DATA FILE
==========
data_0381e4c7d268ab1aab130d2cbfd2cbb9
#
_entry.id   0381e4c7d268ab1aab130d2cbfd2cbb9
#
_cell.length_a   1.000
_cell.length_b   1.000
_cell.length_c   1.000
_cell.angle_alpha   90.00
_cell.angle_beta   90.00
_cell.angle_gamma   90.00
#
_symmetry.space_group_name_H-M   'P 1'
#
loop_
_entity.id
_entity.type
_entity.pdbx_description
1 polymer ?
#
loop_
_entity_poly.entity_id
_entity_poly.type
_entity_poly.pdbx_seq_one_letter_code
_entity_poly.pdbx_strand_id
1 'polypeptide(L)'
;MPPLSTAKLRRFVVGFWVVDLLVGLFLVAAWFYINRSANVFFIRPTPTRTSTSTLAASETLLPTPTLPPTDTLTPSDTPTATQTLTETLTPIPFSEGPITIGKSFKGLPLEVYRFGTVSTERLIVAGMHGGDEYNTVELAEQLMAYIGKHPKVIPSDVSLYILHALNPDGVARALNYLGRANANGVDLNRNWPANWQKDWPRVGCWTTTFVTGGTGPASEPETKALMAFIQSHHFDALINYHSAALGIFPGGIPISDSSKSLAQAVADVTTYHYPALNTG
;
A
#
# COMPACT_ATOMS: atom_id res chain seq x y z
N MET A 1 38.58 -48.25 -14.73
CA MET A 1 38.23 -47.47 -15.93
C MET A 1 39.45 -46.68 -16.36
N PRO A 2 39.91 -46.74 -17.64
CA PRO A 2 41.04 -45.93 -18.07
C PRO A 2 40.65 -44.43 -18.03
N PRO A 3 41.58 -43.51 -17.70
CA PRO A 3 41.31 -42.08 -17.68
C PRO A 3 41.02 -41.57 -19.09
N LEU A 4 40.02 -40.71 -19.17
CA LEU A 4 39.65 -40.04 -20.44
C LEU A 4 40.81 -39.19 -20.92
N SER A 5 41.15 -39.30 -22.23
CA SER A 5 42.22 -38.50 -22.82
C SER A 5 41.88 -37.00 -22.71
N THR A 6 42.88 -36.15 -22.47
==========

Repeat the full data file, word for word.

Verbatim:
data_0381e4c7d268ab1aab130d2cbfd2cbb9
#
_entry.id   0381e4c7d268ab1aab130d2cbfd2cbb9
#
_cell.length_a   1.000
_cell.length_b   1.000
_cell.length_c   1.000
_cell.angle_alpha   90.00
_cell.angle_beta   90.00
_cell.angle_gamma   90.00
#
_symmetry.space_group_name_H-M   'P 1'
#
loop_
_entity.id
_entity.type
_entity.pdbx_description
1 polymer ?
#
loop_
_entity_poly.entity_id
_entity_poly.type
_entity_poly.pdbx_seq_one_letter_code
_entity_poly.pdbx_strand_id
1 'polypeptide(L)'
;MPPLSTAKLRRFVVGFWVVDLLVGLFLVAAWFYINRSANVFFIRPTPTRTSTSTLAASETLLPTPTLPPTDTLTPSDTPTATQTLTETLTPIPFSEGPITIGKSFKGLPLEVYRFGTVSTERLIVAGMHGGDEYNTVELAEQLMAYIGKHPKVIPSDVSLYILHALNPDGVARALNYLGRANANGVDLNRNWPANWQKDWPRVGCWTTTFVTGGTGPASEPETKALMAFIQSHHFDALINYHSAALGIFPGGIPISDSSKSLAQAVADVTTYHYPALNTG
;
A
#
# COMPACT_ATOMS: atom_id res chain seq x y z
N MET A 1 38.58 -48.25 -14.73
CA MET A 1 38.23 -47.47 -15.93
C MET A 1 39.45 -46.68 -16.36
N PRO A 2 39.91 -46.74 -17.64
CA PRO A 2 41.04 -45.93 -18.07
C PRO A 2 40.65 -44.43 -18.03
N PRO A 3 41.58 -43.51 -17.70
CA PRO A 3 41.31 -42.08 -17.68
C PRO A 3 41.02 -41.57 -19.09
N LEU A 4 40.02 -40.71 -19.17
CA LEU A 4 39.65 -40.04 -20.44
C LEU A 4 40.81 -39.19 -20.92
N SER A 5 41.15 -39.30 -22.23
CA SER A 5 42.22 -38.50 -22.82
C SER A 5 41.88 -37.00 -22.71
N THR A 6 42.88 -36.15 -22.47